China develops market for heroes: The party is reviving an old cult in an attempt to combat the new materialism of the Nineties, writes Teresa Poole in Peking
Tuesday 08 March 1994
Since then, his 'revolutionary tradition and national moral excellence' have been lauded in the official media by senior cadres fearful that China's establishment of a socialist market economy has gone hand in hand with society's complete moral disintegration. The market economy being the force it is these days, however, the whole hero experience is proving increasingly profitable for Mr Xu.
The front page of yesterday's People's Daily featured the party chief, Jiang Zemin, and the Prime Minister, Li Peng, both applauding young Mr Xu - a 'heroic soldier who defies brutal force and takes up the cudgels for a just cause', according to the Prime Minister.
In the highest accolade, Mr Xu is being heralded as China's new Lei Feng. Mr Lei was a young soldier who died in 1962 at the age of 22 when a wooden pole fell on his head. It was not until the following year that his 'found' diary conveniently revealed that his earlier life had been considerably more politically correct than the manner of his death.
His overwhelming desire had been to be 'a rustless screw in the machine of the revolution', something he was deemed to have achieved by a blameless life helping the poor, doing menial jobs and devoting himself to the revolutionary cause.
In 1963 Mao Tse-tung launched the 'Learn from Lei Feng' campaign that dogged the upbringing of a generation of Chinese. In 1990, in the wake of the Tiananmen Square crackdown, the party tried to revive the Lei Feng myth, but after a decade of economic reform it proved rather a flop.
So now it is 'Learn from Xu Honggang'. Mr Xu, by happy coincidence also 22 and also a People's Liberation Army soldier, has now taken up the job of preaching social responsibility. Amid rising corruption, crime and an apparent moral vacuum in contemporary China, serving the people has gone out of fashion. 'People just want to make money and only think of themselves,' said one old man.
The media campaign is rather like a Chinese version of 'back to basics'. The public hero status of Mr Xu was apparently sanctioned at as high a level as Mr Zemin. Television features, newspaper profiles, public lectures now all focus on Xu Honggang.
It was last August that Mr Xu was on a bus in Sichan province when four men demanded money from a woman and assaulted her. According to an official version, her husband was too timid to take on the 'rascals'. Mr Xu, not in uniform, went to her rescue and was stabbed 14 times. But he still chased the men 50 yards and was then rushed to hospital. The robbers were caught and one later executed.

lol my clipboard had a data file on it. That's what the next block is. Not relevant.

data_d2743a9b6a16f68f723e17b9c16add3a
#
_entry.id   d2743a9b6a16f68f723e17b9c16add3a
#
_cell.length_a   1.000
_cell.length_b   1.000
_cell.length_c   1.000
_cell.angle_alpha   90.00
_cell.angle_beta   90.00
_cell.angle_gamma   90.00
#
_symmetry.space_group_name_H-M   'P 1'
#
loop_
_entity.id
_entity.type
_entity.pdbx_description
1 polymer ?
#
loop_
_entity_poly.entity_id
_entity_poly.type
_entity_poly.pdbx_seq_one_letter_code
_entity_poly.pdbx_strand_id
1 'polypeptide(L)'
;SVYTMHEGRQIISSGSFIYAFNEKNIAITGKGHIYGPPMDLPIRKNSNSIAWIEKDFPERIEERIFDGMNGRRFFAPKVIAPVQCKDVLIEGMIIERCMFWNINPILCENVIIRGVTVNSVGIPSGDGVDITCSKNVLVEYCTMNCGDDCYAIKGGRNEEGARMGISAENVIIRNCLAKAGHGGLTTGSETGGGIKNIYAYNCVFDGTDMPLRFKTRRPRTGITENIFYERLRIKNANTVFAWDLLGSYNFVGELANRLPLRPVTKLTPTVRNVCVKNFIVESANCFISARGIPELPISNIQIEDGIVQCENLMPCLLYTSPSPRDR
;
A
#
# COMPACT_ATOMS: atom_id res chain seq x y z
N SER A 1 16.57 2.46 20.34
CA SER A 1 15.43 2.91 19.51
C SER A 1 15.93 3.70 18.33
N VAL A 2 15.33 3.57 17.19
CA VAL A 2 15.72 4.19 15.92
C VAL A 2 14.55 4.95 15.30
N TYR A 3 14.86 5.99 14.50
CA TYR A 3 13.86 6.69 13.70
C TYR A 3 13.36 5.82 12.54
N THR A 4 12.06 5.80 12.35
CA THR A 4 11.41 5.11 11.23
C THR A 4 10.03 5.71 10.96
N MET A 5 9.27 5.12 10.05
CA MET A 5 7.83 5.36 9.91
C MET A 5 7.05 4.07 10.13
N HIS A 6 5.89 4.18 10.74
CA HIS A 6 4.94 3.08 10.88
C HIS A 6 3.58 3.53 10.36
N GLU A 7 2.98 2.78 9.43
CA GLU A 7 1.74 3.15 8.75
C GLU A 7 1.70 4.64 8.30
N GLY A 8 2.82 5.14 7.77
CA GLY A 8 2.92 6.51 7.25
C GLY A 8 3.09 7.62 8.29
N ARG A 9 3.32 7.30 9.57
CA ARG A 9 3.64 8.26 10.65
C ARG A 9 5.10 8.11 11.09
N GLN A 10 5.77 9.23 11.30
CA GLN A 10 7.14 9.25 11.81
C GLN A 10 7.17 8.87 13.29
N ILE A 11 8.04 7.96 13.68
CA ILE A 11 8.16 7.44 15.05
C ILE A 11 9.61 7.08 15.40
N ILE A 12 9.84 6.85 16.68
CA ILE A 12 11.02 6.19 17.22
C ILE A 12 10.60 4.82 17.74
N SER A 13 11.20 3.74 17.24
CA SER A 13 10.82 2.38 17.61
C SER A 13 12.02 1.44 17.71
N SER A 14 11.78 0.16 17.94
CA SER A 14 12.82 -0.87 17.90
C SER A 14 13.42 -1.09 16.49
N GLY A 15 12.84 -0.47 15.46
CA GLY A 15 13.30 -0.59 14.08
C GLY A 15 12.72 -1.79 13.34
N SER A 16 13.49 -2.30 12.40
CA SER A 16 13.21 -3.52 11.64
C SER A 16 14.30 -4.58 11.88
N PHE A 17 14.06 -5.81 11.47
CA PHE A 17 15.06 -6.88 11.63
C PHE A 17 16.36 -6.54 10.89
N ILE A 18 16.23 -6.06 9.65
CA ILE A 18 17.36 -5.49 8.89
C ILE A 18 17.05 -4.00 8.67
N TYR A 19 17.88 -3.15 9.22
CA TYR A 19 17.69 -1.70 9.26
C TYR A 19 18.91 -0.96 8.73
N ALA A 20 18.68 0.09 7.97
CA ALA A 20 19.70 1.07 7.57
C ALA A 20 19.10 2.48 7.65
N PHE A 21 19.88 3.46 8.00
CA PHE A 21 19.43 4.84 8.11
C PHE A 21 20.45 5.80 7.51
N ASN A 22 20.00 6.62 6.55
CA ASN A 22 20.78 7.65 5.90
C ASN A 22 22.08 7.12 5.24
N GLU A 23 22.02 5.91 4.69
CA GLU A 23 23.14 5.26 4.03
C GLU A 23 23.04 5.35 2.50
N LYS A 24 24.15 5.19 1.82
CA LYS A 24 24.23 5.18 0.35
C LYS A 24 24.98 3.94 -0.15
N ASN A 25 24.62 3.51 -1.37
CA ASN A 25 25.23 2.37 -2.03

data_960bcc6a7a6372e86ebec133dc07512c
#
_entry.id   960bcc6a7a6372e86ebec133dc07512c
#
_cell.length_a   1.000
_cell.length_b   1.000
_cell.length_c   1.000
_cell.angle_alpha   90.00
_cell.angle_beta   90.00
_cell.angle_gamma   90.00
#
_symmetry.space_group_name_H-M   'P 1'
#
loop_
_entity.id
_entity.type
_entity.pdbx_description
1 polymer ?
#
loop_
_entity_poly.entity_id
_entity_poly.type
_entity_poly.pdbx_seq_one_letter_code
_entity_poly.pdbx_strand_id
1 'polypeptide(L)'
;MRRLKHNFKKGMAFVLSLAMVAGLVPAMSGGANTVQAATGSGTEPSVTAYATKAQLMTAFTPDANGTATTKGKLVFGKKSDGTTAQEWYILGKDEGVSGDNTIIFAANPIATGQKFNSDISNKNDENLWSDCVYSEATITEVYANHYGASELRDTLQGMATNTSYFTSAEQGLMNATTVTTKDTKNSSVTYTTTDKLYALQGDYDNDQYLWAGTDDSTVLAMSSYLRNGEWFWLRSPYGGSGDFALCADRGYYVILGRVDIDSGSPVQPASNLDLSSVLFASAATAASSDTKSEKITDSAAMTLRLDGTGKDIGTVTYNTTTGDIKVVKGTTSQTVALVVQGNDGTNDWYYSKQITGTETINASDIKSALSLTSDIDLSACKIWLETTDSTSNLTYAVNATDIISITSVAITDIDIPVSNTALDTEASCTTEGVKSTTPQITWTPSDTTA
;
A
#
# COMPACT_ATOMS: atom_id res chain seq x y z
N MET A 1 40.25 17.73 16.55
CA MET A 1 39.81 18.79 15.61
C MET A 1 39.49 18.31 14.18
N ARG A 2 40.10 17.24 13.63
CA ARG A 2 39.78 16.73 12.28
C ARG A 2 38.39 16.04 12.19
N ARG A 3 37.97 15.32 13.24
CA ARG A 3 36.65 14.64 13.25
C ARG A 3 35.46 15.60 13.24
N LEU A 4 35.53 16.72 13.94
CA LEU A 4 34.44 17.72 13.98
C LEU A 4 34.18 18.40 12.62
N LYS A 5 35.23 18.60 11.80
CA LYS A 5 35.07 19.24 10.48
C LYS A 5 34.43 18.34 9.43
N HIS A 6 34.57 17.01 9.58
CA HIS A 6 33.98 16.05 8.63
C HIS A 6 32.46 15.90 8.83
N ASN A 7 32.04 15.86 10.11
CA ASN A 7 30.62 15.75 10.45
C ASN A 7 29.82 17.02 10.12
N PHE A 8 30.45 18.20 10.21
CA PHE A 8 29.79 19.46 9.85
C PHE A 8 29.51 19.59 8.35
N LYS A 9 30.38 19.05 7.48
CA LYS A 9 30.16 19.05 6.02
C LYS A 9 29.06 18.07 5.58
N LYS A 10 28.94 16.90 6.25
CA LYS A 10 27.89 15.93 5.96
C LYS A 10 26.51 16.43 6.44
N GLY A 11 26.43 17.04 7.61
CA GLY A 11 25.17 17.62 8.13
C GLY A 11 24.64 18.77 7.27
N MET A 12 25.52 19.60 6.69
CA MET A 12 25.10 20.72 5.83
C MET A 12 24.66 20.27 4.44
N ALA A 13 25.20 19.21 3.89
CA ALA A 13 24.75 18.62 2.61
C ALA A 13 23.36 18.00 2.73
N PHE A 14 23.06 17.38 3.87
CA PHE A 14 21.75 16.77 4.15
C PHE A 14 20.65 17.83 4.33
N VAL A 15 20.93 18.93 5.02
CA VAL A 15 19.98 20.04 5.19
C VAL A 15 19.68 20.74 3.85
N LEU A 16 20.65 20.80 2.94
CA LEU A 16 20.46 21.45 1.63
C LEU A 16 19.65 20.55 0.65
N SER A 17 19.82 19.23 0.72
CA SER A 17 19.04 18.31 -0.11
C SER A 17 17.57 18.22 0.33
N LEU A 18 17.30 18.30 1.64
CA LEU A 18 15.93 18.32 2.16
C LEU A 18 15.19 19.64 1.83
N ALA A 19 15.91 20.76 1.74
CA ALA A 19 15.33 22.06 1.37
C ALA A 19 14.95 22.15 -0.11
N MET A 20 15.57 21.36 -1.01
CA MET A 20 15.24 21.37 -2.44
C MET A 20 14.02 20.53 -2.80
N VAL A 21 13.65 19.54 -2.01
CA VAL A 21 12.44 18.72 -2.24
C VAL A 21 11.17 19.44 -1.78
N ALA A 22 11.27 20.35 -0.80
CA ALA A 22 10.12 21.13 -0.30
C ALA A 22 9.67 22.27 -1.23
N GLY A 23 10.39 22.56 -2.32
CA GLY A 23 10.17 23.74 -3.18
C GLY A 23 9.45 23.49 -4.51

Even heroes need some incentives in modern China, however. Last June the Chinese government set up a fund to encourage and reward brave citizens. Last August, honorary titles were awarded to 119 brave people in Peking. All over the country, provinces are setting up bravery funds so that heroes know there is hard cash at the end of the day.
Mr Xu is not doing too badly. He reportedly received on average 180 visitors a day during his month in hospital. And, by the beginning of this year, well-wishers had given him more than pounds 1,000 - about two and a half years of his soldier's salary.
- 2 Man who held up 'hire me' sign at Waterloo station returns a year later with 'I'm hiring' sign
Rowan Atkinson to sell £10 million McLaren 'supercar' he crashed into a tree and a lamppost
UK weather: Snow to fall in the coming week with sub-zero temperatures to last until early February
Saudi preacher who 'raped and tortured' his five -year-old daughter to death is released after paying 'blood money'
Warriors in ancient Iraq suffered Post-Traumatic Stress Disorder more than 3,000 years ago, say researchers
US blames Russia after rocket attacks in Ukraine kill at least 30
Nigel Farage: NHS might have to be replaced by private health insurance
'We would evict Queen from Buckingham Palace and allocate her council house,' say Greens
French court convicts three over homophobic tweets, in case hailed as a 'significant victory' by LGBT rights campaigners
British Muslim school children suffering a backlash of abuse following Paris attacks
George Galloway condemns 'racist, Islamophobic, hypocritical rag' Charlie Hebdo at freedom of speech rally
Islamic history is full of free thinkers - but recent attempts to suppress critical thought are verging on the absurd
Excellent Salary : Austen Lloyd: OXFORD - REGIONAL FIRM - An excellent opportu...
Super Package: Austen Lloyd: BRISTOL - SENIOR CLINICAL NEGLIGENCE - An outstan...
£15000 - £50000 per annum: Recruitment Genius: Fantastic opportunities are ava...
Negotiable: Recruitment Genius: A Compute Engineer is required to join a globa...